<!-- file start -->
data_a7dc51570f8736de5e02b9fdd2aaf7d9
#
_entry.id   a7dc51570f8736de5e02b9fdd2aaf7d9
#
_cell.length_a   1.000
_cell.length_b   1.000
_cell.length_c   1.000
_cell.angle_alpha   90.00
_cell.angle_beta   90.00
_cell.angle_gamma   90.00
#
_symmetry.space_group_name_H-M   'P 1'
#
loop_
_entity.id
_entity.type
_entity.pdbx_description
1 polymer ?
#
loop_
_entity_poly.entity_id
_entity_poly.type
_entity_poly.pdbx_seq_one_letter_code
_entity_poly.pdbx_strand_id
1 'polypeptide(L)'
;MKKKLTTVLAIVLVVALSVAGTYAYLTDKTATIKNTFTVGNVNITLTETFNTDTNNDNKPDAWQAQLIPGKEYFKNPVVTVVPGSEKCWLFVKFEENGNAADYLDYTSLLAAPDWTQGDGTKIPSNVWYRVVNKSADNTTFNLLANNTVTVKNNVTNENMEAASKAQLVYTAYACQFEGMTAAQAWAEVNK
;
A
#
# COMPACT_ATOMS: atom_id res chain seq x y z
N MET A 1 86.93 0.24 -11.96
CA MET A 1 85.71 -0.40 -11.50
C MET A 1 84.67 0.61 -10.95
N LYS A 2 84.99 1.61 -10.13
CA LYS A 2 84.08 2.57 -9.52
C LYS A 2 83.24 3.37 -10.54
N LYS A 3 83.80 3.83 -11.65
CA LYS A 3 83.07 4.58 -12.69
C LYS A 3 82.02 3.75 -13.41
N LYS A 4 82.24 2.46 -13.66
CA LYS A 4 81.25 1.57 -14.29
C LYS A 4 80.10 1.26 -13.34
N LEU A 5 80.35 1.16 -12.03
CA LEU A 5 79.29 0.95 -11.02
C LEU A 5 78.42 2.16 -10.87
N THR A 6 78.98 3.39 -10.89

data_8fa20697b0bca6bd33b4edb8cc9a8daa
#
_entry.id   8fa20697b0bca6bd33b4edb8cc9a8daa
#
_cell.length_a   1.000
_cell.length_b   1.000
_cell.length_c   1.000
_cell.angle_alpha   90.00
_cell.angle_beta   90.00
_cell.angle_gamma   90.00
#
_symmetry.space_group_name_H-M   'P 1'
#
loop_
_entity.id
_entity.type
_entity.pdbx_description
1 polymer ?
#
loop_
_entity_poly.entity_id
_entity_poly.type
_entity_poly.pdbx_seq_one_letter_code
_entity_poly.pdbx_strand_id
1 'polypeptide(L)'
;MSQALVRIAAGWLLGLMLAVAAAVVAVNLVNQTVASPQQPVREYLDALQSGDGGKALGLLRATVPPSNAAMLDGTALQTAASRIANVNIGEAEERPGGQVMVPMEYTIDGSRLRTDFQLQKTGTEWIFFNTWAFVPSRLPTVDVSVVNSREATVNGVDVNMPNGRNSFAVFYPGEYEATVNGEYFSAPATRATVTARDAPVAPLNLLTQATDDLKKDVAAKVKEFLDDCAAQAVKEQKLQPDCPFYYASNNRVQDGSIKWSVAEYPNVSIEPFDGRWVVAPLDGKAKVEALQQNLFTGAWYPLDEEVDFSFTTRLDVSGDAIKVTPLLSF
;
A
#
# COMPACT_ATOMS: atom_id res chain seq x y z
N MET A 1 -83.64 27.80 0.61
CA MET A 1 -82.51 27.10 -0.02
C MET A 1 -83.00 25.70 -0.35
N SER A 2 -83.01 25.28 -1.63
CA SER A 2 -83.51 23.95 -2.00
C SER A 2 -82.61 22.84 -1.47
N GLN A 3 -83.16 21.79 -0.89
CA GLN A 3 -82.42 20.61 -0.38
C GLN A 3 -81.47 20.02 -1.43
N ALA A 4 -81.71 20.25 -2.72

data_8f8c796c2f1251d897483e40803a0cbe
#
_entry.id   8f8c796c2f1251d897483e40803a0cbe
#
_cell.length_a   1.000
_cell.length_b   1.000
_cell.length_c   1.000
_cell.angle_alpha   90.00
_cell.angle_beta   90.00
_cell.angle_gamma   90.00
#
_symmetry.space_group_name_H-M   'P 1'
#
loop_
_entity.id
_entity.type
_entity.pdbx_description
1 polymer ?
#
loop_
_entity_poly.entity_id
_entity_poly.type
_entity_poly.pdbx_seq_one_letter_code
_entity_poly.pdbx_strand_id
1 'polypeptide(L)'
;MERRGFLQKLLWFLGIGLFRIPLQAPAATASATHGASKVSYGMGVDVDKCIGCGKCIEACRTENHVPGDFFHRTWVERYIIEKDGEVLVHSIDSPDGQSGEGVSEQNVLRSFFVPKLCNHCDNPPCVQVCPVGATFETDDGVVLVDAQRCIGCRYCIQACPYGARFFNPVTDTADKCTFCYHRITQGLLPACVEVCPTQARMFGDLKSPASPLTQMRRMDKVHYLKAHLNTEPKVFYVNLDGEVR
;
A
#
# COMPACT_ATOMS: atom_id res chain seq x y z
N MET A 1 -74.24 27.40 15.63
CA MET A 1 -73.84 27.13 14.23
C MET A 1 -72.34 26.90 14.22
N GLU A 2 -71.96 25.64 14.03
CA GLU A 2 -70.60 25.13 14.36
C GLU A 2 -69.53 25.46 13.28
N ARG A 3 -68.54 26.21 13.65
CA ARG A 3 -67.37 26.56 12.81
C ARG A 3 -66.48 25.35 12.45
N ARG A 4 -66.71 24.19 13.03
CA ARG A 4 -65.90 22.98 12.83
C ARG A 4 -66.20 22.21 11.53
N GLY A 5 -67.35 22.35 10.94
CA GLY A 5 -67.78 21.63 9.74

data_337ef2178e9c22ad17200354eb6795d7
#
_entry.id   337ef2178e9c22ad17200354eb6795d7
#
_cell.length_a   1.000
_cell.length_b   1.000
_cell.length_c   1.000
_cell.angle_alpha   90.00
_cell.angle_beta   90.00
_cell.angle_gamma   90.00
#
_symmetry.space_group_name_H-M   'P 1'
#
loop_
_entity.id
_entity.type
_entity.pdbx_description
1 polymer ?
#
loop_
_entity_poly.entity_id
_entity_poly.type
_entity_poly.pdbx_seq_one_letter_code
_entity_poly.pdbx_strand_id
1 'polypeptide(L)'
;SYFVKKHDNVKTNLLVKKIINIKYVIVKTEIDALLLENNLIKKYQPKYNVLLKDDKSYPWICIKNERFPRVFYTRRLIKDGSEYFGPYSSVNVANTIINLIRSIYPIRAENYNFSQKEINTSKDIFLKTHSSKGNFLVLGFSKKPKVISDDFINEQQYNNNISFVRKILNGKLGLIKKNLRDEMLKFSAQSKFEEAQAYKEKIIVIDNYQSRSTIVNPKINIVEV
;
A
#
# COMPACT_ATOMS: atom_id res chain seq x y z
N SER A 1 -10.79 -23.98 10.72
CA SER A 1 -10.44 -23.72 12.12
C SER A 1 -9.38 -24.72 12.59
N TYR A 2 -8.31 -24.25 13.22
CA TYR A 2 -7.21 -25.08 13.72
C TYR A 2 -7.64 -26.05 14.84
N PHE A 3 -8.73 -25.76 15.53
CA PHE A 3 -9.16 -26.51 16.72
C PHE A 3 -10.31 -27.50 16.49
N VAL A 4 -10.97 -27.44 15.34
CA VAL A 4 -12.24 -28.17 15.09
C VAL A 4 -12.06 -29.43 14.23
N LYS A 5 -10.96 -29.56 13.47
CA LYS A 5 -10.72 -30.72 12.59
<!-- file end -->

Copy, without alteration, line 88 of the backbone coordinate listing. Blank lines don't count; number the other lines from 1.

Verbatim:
#